U.S. Secretary of State John Kerry and Chinese Foreign Minister Wang Yi agreed on Wednesday on the need for a significant new U.N. Security resolution targeting North Korea after its Jan. 6 nuclear test, though there were few signs of concrete progress.
Kerry, on a two-day visit to Beijing, had been expected to press China, North Korea's lone major backer, for more curbs on Pyongyang after it said it had successfully conducted a test of a miniaturized hydrogen nuclear device, though the United States has voiced skepticism as to whether it was that powerful.
China has insisted it is already making great efforts to achieve denuclearization on the Korean peninsula and Wang rejected any "groundless speculation" on its North Korea stance, following remarks from U.S. officials that China could do more.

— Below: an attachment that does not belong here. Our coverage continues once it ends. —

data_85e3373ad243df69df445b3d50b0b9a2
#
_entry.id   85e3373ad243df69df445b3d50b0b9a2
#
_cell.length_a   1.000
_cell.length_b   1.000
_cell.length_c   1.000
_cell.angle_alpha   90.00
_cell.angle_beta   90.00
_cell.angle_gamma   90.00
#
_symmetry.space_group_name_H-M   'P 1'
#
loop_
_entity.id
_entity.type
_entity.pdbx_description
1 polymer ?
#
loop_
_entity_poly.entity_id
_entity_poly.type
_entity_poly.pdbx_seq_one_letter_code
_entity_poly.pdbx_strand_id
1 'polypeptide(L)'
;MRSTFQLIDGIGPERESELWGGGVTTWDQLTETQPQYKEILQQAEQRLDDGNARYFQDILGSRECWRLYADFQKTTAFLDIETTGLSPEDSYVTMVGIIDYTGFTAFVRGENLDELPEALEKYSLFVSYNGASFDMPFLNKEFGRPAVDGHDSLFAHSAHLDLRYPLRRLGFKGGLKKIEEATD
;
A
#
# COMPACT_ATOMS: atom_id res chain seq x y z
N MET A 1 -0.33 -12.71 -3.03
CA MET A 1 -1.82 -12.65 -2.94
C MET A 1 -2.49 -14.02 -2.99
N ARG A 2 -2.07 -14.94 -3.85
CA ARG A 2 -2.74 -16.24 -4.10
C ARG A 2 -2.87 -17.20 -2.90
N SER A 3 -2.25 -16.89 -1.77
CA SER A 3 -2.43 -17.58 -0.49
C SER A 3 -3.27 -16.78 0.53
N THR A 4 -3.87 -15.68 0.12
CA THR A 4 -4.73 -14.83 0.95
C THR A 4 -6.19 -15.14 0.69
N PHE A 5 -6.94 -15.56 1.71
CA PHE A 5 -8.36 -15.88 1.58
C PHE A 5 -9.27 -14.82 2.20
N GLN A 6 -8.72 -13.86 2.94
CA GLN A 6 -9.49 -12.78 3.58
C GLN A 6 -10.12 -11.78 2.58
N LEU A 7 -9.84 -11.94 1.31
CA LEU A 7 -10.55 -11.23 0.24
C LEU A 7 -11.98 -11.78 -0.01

"We agreed that the U.N. Security Council needs to take further action and pass a new resolution," Wang told reporters at a joint briefing with Kerry.
"In the meantime, we must point out that the new resolution should not provoke new tensions."
Kerry said the two sides had agreed to an "accelerated effort" at the U.N. to reach a "strong resolution that introduces significant new measures" to curtail North Korea's ability to advance its nuclear and ballistic missile programs.
"It's not enough to agree on the goal, we believe we need to agree on the meaningful steps necessary to get the achievement of the goal," Kerry said.